Former Fed Chairman Alan Greenspan said that the push by congressional Republicans to extend the Bush tax cuts without offsetting the costs elsewhere could end up being "disastrous" for the economy.
In an interview on NBC's "Meet the Press," Greenspan expressed his disagreement with the conservative argument that tax cuts essentially pay for themselves by generating revenue and productivity among recipients.
"They do not," said Greenspan.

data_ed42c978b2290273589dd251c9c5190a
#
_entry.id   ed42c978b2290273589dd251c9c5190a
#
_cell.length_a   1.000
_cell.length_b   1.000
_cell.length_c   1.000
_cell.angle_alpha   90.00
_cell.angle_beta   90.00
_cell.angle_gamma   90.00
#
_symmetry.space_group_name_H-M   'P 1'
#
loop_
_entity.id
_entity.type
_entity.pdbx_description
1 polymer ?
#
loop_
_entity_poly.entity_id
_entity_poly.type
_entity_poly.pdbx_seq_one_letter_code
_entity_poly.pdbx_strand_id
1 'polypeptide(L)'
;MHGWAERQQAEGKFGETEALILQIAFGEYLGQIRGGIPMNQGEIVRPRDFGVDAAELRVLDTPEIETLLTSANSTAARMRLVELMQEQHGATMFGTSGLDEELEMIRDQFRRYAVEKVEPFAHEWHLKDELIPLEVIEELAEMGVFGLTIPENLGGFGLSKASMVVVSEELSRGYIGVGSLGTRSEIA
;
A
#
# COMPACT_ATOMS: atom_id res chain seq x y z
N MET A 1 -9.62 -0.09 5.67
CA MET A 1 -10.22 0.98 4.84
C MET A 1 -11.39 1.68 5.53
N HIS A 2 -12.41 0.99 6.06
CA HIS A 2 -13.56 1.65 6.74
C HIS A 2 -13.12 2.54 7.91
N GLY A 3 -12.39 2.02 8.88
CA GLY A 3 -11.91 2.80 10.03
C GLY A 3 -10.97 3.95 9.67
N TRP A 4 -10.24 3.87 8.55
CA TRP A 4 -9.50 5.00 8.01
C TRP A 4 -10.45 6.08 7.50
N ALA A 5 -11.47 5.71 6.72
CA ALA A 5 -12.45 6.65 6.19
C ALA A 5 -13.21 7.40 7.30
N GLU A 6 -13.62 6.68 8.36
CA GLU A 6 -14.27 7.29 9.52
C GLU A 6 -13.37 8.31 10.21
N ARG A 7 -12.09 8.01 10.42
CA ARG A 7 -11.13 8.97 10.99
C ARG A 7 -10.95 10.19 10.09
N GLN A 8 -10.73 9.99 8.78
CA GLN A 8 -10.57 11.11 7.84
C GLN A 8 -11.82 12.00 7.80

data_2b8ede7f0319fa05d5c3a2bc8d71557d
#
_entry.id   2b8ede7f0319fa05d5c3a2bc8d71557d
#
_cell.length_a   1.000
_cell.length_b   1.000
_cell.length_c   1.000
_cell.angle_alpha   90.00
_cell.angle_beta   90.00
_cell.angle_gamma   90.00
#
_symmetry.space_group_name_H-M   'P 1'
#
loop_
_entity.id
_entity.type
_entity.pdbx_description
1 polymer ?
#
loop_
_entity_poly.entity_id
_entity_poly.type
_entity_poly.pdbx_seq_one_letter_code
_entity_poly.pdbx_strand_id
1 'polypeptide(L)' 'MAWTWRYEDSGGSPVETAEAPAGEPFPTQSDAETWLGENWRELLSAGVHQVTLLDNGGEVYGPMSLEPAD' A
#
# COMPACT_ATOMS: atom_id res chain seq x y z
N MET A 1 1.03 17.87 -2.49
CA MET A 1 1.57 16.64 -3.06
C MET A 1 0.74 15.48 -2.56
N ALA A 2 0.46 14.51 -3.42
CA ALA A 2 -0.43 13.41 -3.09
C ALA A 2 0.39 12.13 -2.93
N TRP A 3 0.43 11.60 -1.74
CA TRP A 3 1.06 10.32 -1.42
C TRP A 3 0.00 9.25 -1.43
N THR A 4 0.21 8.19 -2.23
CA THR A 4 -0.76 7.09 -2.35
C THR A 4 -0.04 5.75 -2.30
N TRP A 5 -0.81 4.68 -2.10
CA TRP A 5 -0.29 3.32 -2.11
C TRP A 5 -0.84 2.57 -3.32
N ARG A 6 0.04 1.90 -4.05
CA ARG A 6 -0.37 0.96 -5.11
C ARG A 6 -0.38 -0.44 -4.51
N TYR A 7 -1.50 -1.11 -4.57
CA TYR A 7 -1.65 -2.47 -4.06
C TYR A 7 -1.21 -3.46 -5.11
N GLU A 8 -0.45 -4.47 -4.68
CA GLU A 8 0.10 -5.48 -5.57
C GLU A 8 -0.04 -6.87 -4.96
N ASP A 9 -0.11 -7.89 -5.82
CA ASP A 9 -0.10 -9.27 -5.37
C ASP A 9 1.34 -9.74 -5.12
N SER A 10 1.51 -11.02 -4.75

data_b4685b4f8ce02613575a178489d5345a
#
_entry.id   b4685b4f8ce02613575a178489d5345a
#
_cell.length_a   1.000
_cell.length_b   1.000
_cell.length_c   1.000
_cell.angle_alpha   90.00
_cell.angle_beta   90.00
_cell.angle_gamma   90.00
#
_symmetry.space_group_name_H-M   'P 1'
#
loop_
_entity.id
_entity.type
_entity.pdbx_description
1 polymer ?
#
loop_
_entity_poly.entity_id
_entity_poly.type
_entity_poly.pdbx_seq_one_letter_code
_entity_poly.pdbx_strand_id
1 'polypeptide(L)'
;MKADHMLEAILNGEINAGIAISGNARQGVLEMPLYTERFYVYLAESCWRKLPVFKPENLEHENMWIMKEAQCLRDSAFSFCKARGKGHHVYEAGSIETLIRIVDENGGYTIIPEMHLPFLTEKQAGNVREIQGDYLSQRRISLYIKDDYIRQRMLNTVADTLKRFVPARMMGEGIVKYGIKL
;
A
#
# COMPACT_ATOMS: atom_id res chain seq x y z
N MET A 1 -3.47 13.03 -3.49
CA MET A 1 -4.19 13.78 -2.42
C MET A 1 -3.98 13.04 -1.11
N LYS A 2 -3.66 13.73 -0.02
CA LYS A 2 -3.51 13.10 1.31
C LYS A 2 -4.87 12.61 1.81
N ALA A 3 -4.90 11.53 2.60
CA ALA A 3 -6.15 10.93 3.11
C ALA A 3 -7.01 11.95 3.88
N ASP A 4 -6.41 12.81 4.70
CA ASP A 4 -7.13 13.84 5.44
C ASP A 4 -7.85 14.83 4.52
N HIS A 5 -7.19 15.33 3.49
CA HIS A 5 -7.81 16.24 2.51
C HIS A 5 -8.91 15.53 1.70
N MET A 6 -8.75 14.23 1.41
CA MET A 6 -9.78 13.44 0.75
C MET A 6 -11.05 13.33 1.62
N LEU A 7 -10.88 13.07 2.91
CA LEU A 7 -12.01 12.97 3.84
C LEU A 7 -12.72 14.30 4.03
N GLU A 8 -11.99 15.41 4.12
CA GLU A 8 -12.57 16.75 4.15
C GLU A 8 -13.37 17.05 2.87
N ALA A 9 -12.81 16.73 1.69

"I'm very much in favor of tax cuts but not with borrowed money and the problem that we have gotten into in recent years is spending programs with borrowed money, tax cuts with borrowed money," he said. "And at the end of the day that proves disastrous. My view is I don't think we can play subtle policy here."
The comments from the former Fed chief were an elaboration of a position he outlined in an interview earlier in the week. Speaking
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